Montag prompts: “And then?”

“Why, life happened to me.” e Fire Chief shuts his eyes to remember. “Life. e usual. e same. e love that wasn’t quite right,

the dream that went sour, the sex that fell apart, the deaths that came swiftly to friends not deserving, the murder of someone or another, the insanity of someone close, the slow death of a mother, the abrupt suicide of a father—a stampede of elephants, an onslaught of disease. And nowhere, nowhere the right book for the right time to stuff in the crumbling wall of the breaking dam to hold back the deluge, give or take a metaphor, lose or find a simile. And by the far edge of thirty, and the near rim of thirty-one, I picked myself up, every bone broken, every centimeter of flesh abraded, bruised, or scarred. I looked in the mirror and found an old man lost behind the frightened face of a young man, saw a hatred there for everything and anything, you name it, I’d damn it, and opened the pages of my fine library books and found what, what, what?!”

Montag guesses. “e pages were empty?”

“Bull’s eye! Blank! Oh, the words were there, all right, but they ran over my eyes like hot oil, signifying nothing. Oering no help, no solace, no peace, no harbor, no true love, no bed, no light.”




Montag thinks back: “irty years ago . . . the final library burnings . . .”

“On target.” Beatty nods. “And having no job, and being a failed Romantic or whatever in hell, I put in for Fireman First Class. First up the steps, first into the library, first in the burning furnace heart of his ever-blazing countrymen, douse me with kerosene, hand me my torch!

“End of lecture. ere you go, Montag. Out the door!”

Montag leaves, with more curiosity than ever about books, well on his way to becoming an outcast, soon to be pursued and almost destroyed by the Mechanical Hound, my robot clone of A. Conan Doyle’s great Baskerville beast.

In my play, old man Faber, the teacher-not-quite-in-residence, speaking to Montag through the long night (via the Seashell tamp-in ear radio) is victimized by the Fire Chief. How? Beatty suspects Montag is being instructed by such a secret device, knocks it out of his ear, and shouts at the far-removed teacher:

“We’re coming to get you! We’re at the door! We’re up the stairs!


Which so terrifies Faber, his heart destroys him.

All good stu. Tempting, this late in time. I’ve had to fight not to stuff it into the novel.

Finally, many readers have written protesting Clarisse’s disappearance, wondering what happened to her. François Truaut felt the same curiosity, and, in his film version of my novel, rescued Clarisse from oblivion and located her with the Book People wandering in the forest, reciting their litany of books to themselves. I felt the same need to save her, for after all, she, verging on silly star-struck chatter, was in many ways responsible for Montag’s beginning to wonder about books and what was in them. In my play, therefore, Clarisse emerges to welcome Montag and give a somewhat happier ending to what was, in essence, pretty grim stu.

e novel, however, remains true to its former self. I don’t believe in tampering with any young writer’s material, especially when that young writer was once myself. Montag, Beatty, Mildred, Faber, Clarisse, all stand, move, enter, and exit as they did thirty-two years ago when I first wrote them down, at a dime a half-hour, in the basement of the UCLA Library. I have changed not one thought or word.

A last discovery. I write all of my novels and stories, as you have seen, in a great surge of delightful passion. Only recently, glancing at the novel, I realized that Montag is named after a paper manufacturing company. And Faber, of course, is a maker of pencils! What a sly thing my subconscious was, to name them thus.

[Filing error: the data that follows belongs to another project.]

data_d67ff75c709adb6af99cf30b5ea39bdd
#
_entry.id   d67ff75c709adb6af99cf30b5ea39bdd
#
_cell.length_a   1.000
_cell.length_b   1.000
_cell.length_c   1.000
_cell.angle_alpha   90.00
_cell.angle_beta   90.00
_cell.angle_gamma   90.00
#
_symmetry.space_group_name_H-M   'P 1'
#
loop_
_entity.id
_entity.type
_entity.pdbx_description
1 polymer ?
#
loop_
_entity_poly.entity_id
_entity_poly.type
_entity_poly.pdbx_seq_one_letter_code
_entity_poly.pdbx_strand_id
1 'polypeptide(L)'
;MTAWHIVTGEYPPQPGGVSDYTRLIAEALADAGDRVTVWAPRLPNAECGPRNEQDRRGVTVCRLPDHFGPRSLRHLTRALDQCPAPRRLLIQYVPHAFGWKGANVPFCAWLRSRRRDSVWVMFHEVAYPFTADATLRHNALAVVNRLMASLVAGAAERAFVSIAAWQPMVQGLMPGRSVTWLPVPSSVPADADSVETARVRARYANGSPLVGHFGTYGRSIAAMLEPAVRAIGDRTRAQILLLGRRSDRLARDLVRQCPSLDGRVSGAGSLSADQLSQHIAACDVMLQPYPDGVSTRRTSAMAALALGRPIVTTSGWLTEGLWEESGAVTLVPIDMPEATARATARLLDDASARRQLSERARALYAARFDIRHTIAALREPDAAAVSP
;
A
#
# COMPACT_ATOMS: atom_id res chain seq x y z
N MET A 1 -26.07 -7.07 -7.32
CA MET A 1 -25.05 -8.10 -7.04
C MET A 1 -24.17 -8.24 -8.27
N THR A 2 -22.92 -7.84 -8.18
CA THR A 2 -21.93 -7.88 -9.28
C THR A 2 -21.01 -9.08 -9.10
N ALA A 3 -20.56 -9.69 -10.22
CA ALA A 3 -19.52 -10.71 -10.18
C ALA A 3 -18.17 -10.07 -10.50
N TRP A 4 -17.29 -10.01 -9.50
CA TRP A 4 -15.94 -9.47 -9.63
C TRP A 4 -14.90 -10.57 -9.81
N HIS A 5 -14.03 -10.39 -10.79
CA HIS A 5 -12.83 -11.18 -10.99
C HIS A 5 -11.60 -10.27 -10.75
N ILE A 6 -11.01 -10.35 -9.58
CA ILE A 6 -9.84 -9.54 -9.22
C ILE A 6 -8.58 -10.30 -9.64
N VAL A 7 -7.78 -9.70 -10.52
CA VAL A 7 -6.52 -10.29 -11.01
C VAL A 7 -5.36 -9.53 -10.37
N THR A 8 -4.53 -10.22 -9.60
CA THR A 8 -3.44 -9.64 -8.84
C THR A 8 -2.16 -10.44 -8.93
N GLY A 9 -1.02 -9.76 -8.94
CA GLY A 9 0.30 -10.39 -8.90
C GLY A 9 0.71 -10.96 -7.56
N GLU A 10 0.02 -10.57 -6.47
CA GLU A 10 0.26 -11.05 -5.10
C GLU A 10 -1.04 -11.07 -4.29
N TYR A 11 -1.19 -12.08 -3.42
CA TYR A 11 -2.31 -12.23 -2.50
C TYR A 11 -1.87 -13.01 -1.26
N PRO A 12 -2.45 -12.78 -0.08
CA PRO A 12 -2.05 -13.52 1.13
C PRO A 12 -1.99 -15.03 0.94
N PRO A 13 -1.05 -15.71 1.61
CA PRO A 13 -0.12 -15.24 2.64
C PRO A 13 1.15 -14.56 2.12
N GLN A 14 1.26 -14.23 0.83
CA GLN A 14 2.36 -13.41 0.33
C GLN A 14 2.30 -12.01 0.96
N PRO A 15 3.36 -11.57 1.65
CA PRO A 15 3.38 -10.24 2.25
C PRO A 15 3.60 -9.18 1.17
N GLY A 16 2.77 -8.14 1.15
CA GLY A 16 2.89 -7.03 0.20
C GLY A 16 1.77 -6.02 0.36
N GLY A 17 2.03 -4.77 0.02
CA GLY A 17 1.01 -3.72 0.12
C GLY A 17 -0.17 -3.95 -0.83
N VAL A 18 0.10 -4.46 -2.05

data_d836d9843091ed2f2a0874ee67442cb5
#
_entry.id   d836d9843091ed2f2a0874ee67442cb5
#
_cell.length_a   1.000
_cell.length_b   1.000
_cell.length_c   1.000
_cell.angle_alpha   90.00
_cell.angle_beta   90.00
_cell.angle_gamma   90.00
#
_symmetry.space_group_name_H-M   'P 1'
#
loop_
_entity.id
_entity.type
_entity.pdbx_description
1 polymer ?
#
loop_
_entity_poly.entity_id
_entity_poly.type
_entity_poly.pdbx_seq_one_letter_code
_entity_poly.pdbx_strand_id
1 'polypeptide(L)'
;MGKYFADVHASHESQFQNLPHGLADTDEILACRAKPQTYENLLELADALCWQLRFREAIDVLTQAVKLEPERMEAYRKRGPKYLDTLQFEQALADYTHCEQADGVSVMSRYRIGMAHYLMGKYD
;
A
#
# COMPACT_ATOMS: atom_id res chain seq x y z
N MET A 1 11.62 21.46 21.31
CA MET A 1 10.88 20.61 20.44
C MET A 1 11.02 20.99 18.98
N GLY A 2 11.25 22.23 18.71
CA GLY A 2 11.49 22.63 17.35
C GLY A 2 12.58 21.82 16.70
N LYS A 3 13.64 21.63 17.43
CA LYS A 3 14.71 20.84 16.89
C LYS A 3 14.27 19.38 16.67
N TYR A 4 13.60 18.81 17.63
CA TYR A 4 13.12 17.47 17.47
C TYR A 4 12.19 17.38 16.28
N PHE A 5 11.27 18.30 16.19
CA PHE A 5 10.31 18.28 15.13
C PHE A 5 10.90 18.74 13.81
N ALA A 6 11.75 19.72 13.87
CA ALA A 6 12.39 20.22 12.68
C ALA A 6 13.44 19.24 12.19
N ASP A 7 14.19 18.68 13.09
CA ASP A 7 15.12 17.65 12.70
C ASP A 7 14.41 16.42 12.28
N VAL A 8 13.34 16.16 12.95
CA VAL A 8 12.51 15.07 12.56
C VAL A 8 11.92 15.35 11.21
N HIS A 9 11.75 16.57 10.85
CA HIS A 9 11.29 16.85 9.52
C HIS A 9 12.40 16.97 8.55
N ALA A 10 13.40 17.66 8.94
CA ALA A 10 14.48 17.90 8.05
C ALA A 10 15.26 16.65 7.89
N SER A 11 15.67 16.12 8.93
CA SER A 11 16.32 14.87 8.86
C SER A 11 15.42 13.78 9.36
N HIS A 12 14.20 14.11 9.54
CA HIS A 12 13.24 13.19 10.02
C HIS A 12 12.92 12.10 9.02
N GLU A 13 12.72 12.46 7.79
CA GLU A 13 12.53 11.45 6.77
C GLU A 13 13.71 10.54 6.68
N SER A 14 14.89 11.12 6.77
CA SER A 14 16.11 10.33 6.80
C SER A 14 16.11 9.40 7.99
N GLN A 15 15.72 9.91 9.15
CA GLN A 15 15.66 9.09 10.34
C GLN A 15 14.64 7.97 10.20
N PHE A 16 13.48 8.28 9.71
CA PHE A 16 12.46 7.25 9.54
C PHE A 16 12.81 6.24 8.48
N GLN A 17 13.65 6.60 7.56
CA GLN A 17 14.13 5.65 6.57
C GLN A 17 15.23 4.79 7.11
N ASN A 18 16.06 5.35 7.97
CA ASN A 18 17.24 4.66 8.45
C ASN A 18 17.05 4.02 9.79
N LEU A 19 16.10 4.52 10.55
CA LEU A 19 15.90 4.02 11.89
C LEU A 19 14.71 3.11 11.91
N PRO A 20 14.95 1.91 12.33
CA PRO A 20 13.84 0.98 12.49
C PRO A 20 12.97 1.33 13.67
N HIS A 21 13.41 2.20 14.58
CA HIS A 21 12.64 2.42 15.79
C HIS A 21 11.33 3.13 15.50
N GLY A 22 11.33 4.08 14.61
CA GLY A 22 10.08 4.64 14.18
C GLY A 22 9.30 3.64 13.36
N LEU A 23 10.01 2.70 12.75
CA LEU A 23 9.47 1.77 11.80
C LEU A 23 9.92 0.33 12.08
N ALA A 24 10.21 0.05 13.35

And not tell me!



During the late summer and fall of 1954, Academy Award–winning actor Charles Laughton and producer Paul Gregory backed Bradbury’s first attempt at adapting Fahrenheit 451 for the stage. is opening page of act 1, scene ii, describes the woman who will ignite herself and her books rather than yield to the incinerating flames of the Firemen. Bradbury’s holograph revisions quicken the action and condense the dialogue. Although this version was never produced, the experience provided important lessons for Bradbury’s subsequent successful stage adaptations of his works. Courtesy of Donn Albright and Ray Bradbury.






Bradbury’s hand-painted box lid for his spring 1979 Fahrenheit 451 stage adaptation typescript; this script served as the basis for his first stage production during the summer and fall of 1979 in Los Angeles. e box now contains Bradbury’s carbons of the original 1955 script, which served as the basis for the 1979 rewrite. From the Albright collection; reproduced courtesy of Donn Albright and Ray Bradbury.

In the fall of 1978, a Missouri high school English teacher and his students discovered that student copies of Fahrenheit 451 diered from the teacher’s personal copy—certain words or phrases deemed controversial or oensive had been eliminated from the special edition printed for school-age readers more than a decade earlier. is class may not have been the first group of readers to notice the dierences, but they were the first to write to Ray Bradbury, who was unaware of the changes. A restored edition soon followed in 1979, completely reset and concluding with Bradbury’s final word on the sanctity of texts.


Ray Bradbury

About two years ago, a letter arrived from a solemn young Vassar lady telling me how much she enjoyed reading my experiment in space mythology, e Martian Chronicles.

But, she added, wouldn’t it be a good idea, this late in time, to rewrite

the book inserting more women’s characters and roles?

A few years before that I got a certain amount of mail concerning the same Martian book complaining that the blacks in the book were Uncle Toms, and why didn’t I “do them over”?

Along about then came a note from a Southern white suggesting that I was prejudiced in favor of the blacks and the entire story should be dropped.

Two weeks ago my mountain of mail delivered forth a pipsqueak mouse of a letter from a well-known publishing house that wanted to reprint my story “e Fog Horn” in a high school reader.